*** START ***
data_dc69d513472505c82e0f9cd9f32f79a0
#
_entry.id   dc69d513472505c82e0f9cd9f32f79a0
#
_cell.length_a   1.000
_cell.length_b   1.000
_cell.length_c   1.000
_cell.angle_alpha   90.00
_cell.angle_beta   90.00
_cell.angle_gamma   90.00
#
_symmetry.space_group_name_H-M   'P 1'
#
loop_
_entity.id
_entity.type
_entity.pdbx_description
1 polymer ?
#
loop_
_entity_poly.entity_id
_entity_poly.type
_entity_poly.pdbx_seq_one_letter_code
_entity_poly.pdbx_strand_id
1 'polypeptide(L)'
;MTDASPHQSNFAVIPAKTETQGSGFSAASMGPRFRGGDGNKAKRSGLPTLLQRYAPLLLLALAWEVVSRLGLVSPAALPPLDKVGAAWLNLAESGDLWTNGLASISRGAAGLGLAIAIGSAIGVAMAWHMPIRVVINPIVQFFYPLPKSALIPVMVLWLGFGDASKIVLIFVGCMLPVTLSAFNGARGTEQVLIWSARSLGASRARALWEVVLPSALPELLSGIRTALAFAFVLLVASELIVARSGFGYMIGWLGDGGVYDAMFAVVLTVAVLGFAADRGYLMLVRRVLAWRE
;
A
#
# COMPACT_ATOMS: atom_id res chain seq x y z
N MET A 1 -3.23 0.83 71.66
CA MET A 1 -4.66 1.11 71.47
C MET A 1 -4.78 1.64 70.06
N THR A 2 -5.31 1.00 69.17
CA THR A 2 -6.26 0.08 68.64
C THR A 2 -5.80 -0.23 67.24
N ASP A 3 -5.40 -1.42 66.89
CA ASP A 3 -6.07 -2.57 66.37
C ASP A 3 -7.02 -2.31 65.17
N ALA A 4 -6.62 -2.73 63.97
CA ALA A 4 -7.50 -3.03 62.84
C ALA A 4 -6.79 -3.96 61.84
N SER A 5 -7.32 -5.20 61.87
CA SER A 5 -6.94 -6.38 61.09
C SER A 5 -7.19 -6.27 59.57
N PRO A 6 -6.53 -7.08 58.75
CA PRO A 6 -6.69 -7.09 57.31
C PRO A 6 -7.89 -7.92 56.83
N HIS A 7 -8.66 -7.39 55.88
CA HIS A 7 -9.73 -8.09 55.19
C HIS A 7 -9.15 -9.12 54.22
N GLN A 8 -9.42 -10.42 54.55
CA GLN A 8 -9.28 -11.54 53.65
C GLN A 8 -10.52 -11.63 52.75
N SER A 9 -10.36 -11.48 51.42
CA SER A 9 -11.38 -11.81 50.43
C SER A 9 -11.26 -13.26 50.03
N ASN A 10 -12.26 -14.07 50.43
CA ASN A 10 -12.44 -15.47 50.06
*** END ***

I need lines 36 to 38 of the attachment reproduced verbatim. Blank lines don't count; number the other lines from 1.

C THR A 2 -5.80 -0.23 67.24
N ASP A 3 -5.40 -1.42 66.89
CA ASP A 3 -6.07 -2.57 66.37